“You should have left me there. Everyone would have been happier to forget about me.” I collapsed over myself and wept. “I hate you. I hate everyone.”
Good lord, would you like some cheese with your whine?
My quest to read all the popular books in the past few years continues. And I got yet another dud.
To be honest, I didn’t have great expectations for this book. I was prejudiced against it from the beginning, why?
1. The cover is damned pretty. A pretty cover comes with a roughly 77.2% probability of it majorly sucking
2. It’s an YA sci-fi/dystopia thingy. That comes with a 96.4% chance of it sucking
So if my math is right, you multiply the odds, and the chances of this book sucking is huge. HUGE.
And I was correct. This book was pretty awful, but it was not a cesspool of shittiness that I had imagined. Here is why:
1. The main character makes Katniss in Mockingjay (never forget) seem like a pillar of strength. She whines, whines, whines some more. She is useless. Helpless. She can’t get by without Sam leading her and helping her and TEACHING HER HOW TO LUUUURRVE (*turns green and heads for the closest trash can*). She’s a nosoul. Her mom hates her. Everyone hates her. I get it, you poor poor thing, but for fuck’s sakes, have some focus, girl!
Ana is so determined to get to the city of Heart to discover why she’s a nosoul. That’s great, that’s an admirable strategy to figure out the meaning of life – why she exists. The problem is that she doesn’t follow her mission one bit.She spends her time in Heart playing music and mooning over Sam. That’s it!
2. The world building. It is crap. The first few pages of the book was awesome. The premise of reborn souls pulled me in. I love the concept of reincarnation, and the idea presented in this book was so fascinating – at first.
There were a million souls in Range. There’d always been a million souls, and every one of them pulled their weight in order to ensure society continued to improve. Everyone had necessary talents or skills, be it a head for numbers or words, imagination for inventions, the ability to lead, or simply the desire to farm and raise food so no one would starve. For thousands of years, they’d earned the right to have a good life.
Not. That’s where the world building ended. To be frank, there was almost no world building at all. It is a fantastic concept that was never explored. I wanted to know more about the souls. I wanted my questions answered. Questions like…
a) If the souls are reborn every lifetime, are children born all-knowing?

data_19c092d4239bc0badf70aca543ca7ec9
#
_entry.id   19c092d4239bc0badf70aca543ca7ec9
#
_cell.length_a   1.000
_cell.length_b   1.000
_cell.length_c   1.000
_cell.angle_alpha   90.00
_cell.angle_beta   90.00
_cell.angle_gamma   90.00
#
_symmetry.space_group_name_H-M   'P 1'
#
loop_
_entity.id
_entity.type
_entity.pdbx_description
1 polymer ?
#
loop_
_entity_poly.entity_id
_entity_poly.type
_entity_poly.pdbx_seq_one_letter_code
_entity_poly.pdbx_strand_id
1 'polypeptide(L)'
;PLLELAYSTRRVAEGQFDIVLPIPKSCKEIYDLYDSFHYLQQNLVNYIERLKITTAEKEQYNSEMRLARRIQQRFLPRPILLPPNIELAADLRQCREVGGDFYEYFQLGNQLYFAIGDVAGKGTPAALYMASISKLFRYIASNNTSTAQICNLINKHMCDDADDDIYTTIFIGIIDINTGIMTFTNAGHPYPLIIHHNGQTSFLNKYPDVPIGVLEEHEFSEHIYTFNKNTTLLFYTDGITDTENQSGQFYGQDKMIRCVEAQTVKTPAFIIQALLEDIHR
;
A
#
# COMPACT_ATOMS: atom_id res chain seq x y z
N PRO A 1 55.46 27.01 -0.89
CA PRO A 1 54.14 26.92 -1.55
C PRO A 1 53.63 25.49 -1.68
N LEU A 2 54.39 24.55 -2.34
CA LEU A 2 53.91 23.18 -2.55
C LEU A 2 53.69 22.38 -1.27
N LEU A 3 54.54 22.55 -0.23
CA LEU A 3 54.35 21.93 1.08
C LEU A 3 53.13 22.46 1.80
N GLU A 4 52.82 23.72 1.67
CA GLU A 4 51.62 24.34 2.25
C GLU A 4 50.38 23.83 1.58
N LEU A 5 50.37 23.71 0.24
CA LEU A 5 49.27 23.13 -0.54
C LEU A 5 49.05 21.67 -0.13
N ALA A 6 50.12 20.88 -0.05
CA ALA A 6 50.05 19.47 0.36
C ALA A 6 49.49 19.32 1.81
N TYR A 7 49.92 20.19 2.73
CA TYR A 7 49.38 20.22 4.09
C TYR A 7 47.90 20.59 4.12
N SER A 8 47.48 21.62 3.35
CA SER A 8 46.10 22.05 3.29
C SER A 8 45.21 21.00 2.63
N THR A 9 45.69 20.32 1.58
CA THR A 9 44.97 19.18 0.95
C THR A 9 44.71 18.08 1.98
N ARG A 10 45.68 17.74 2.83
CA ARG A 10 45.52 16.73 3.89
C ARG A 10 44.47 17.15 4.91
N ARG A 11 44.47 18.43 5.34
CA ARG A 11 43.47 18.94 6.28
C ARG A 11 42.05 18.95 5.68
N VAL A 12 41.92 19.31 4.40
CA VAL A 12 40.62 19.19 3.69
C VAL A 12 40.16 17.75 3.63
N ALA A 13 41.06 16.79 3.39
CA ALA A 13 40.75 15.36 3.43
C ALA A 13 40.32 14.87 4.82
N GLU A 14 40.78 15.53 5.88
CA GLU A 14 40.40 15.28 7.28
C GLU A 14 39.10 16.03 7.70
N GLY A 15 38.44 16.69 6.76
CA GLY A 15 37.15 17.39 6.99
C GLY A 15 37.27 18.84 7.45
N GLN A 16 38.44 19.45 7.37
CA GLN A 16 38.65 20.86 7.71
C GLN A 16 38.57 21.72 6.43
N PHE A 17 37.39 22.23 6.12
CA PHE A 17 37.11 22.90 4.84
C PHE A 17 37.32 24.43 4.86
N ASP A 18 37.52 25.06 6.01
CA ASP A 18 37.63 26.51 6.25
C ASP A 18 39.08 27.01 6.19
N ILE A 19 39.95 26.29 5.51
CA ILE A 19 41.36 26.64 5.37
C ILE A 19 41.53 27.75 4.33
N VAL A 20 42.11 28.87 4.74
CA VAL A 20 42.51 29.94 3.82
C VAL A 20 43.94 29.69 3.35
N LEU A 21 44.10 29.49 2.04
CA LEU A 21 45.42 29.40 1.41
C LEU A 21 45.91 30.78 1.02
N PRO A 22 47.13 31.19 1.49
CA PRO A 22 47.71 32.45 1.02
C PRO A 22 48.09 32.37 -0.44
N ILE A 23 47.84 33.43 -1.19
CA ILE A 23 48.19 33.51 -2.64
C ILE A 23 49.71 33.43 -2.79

b) Is everyone related to everyone else in some way? Talk about a fucked up family tree…since it has been like a thousand lifetimes in the book, after all.
c) What if you end up marrying your one-time mom like 1000 years down the line?
Etc., etc., so creepy! And furthermore, each soul is agender. You could be male in one life and female in another. Ana, for example, sees a photo of Sam in a previous life as a female (who is hotter than she is). Isn’t that strange? Isn’t that a comcept worth exploring? This fluid concept of sexuality is unusual in an YA book and again, it barely garners mention at all within the book.
Drones! Dragons! Sylphs! Where the fuck do they come from?! More details, please! It feels like the book throws in a mishmash of fantasy stuff without any background.
3. Love. Firstly, there is simultaneously too much romance and no romance in the book. To get back to my previous point, if there has been so many lifetimes, is there really no such thing as a true love, since every lifetime, you love someone else? Wouldn’t love be sort of meaningless then, if you fall in and out of love so easily in every life? I would feel pretty betrayed if my lover loved someone else in another life.
Now, the romance in the book between Ana and Sam exists in a mysterious way because I honestly have no idea why they’re attracted to each other. Some romances sizzle. Sam and Ana just…fizzle. There is no chemistry between them, and half of their romance consist of them making goo-goo eyes and half-missed glances at each other across the room. Give me a break.
In short: wonderful concept, terrible execution.